Beck by Mal Peet – Book Review
Beck by Mal Peet – Book Review
Publisher – Walker Books
Pages – 272
Release Date – 1st June 2017
ISBN-13 – 978-1406361421
Format – ebook, paperback, hardcover, audio
Reviewer – Stacey
I received a free copy of this book
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The final novel from Carnegie Medal-winning author Mal Peet is a sweeping coming-of-age adventure, with all the characteristic beauty and strenth of his prose. Both harrowing and life-affirming adventure of a mixed race boy transported to North America.
Born from a street liaison between a poor young woman and an African sailor in the 1900s, Beck is soon orphaned and sent to the Catholic Brothers in Canada. Shipped to work on a farm, his escape takes him across the continent in a search for belonging. Enduring abuse and many hardships, Beck has times of comfort and encouragement, eventually finding Grace, the woman with whom he can finally forge his life and shape his destiny as a young man.
A picaresque novel set during the Depression as experienced by a young black man, it depicts great pain but has an uplifting and inspiring conclusion.
Liverpool 1907, Anne Beck had just been sacked from her job. On her way home Anne passed a black man stood outside the local pub, as the landlord had refused to serve him. His white shipmates had bought him a drink and a bite to eat, this is what lured her towards him.
She took him home with her where they had one night of passion, and then he was gone. The result of that night of passion was born nine months later, Beck.
When he was eleven years old, his mother caught the flu and subsequently died, meaning that Beck was sent to a Catholic orphanage.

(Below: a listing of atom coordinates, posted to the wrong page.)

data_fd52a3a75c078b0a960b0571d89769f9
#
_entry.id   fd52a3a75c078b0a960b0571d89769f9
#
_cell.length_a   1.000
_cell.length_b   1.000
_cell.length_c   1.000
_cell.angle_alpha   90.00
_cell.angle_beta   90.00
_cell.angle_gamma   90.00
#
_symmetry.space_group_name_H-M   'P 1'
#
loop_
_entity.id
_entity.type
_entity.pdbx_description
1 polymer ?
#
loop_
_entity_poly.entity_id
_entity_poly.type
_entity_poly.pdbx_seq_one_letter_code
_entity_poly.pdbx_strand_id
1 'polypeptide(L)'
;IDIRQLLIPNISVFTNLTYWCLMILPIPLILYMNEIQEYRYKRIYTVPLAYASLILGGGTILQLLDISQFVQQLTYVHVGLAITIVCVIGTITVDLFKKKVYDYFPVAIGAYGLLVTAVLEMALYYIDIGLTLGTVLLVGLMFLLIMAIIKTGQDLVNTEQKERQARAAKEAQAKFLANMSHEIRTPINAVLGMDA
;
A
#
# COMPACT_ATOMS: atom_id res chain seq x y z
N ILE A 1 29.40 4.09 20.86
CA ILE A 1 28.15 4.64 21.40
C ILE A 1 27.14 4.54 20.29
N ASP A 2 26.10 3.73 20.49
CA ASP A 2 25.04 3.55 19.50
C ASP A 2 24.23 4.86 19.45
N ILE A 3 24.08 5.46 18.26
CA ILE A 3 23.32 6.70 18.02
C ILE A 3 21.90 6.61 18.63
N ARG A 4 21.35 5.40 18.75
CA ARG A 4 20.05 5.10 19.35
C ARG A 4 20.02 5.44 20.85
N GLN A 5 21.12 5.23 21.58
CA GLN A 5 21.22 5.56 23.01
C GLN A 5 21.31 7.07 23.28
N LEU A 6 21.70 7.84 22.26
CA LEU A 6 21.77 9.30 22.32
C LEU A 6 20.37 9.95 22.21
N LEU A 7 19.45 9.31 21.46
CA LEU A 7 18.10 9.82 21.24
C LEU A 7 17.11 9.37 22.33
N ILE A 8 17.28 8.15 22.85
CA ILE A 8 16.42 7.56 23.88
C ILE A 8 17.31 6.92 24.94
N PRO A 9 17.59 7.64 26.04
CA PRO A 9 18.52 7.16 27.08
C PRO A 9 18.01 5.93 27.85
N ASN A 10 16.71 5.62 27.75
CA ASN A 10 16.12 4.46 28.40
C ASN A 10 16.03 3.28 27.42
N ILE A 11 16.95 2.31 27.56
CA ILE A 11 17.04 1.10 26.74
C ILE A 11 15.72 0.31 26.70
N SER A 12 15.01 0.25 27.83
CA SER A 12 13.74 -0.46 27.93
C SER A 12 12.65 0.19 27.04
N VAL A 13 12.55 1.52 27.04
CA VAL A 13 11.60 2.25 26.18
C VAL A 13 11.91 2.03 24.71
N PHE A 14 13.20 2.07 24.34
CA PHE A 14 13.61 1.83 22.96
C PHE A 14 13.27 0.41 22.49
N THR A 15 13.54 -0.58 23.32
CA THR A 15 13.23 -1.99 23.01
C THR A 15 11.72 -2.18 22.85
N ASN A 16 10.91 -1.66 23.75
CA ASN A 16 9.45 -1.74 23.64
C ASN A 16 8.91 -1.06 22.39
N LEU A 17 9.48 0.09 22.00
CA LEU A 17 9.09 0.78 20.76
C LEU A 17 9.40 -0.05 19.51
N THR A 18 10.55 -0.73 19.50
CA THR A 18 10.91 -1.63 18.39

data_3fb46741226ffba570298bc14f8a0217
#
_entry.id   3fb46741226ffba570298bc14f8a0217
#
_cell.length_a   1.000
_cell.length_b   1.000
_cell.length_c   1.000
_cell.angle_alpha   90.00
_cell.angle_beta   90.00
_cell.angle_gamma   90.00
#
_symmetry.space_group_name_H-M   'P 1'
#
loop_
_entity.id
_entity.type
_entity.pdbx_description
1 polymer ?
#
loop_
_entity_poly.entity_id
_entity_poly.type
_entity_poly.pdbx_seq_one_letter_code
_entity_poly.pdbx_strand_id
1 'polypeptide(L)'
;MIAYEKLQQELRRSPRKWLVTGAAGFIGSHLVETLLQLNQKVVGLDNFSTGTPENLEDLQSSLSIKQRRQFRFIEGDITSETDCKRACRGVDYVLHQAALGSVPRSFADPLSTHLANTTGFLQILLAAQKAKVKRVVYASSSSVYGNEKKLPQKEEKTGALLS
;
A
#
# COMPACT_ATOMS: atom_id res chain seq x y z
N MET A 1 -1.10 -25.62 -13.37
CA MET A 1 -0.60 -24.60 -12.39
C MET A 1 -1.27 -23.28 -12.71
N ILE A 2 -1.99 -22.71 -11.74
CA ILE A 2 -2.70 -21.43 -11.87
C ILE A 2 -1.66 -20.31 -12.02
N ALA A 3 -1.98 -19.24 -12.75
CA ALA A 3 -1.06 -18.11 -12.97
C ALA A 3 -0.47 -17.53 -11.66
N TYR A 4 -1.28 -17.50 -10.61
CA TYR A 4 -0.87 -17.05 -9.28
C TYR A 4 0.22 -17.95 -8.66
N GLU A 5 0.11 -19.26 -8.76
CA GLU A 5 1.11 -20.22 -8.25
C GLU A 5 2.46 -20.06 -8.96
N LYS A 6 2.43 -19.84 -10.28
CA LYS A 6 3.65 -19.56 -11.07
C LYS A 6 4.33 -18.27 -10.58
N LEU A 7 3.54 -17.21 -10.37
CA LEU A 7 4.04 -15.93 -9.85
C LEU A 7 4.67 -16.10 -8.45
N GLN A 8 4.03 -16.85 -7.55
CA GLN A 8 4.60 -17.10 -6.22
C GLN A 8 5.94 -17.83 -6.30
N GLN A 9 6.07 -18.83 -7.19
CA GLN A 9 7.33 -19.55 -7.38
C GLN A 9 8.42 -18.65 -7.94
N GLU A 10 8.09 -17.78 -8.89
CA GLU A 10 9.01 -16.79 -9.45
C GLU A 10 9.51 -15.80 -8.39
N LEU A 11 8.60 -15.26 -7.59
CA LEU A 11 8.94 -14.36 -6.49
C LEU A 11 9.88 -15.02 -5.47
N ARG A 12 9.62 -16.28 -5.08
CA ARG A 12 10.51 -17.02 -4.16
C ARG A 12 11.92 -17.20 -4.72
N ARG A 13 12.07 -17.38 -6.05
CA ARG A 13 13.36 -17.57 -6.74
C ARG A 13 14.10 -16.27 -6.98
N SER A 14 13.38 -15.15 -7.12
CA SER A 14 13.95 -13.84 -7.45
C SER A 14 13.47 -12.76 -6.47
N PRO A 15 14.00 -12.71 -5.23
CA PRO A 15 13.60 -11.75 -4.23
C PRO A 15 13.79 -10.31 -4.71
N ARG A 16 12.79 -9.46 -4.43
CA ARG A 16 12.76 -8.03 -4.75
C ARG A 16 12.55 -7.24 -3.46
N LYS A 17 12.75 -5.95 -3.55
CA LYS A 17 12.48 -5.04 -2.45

Over the coming years Beck was treated harrowingly. Starting off in Canada, where him and a few of his orphanage friends were sent to stay with priests until the time would come for them to find new homes.
Filled with anger and mistrust, did Beck ever get out of the cycle of hardship and cruelty, to become a man who was capable of love, and a happy ending?
Firstly, I need to give potential readers a warning. This book has been marked as a Young Adult book, but with graphic scenes of violence, plus emotional, and sexual abuse, I would say this book is not suitable for those under 16. Yes, it is a story true to life and these things happen, but it does leave images in your head, that even I at 39 years old I could not shift for a few days.
The book does have you thinking about life and the hardships that black people endured, having been deemed second class citizens and looked down on by society. Beck himself though is a mixed bag, his story is filled with emotion, but at times the writing was a little lacking, meaning that I didn’t always connect with him.
The book takes you to some dark places, and yet at times also gives you an uplift. It is thought-provoking, and tough to read in parts, but if you get the chance, I feel that this is going to be one of those books that in the future will become a modern day classic.
I’m just sorry that Mal Peet didn’t live long enough to see the end result of his book. Beck was completed by his good friend, Meg Rosoff.
Book reviewed by Stacey
Mal Peet grew up in North Norfolk, and studied English and American Studies at the University of Warwick. Later he moved to southwest England and worked at a variety of jobs before turning full-time to writing and illustrating in the early 1990s. With his wife, Elspeth Graham, he had written and illustrated many educational picture books for young children, and his cartoons have appeared in a number of magazines.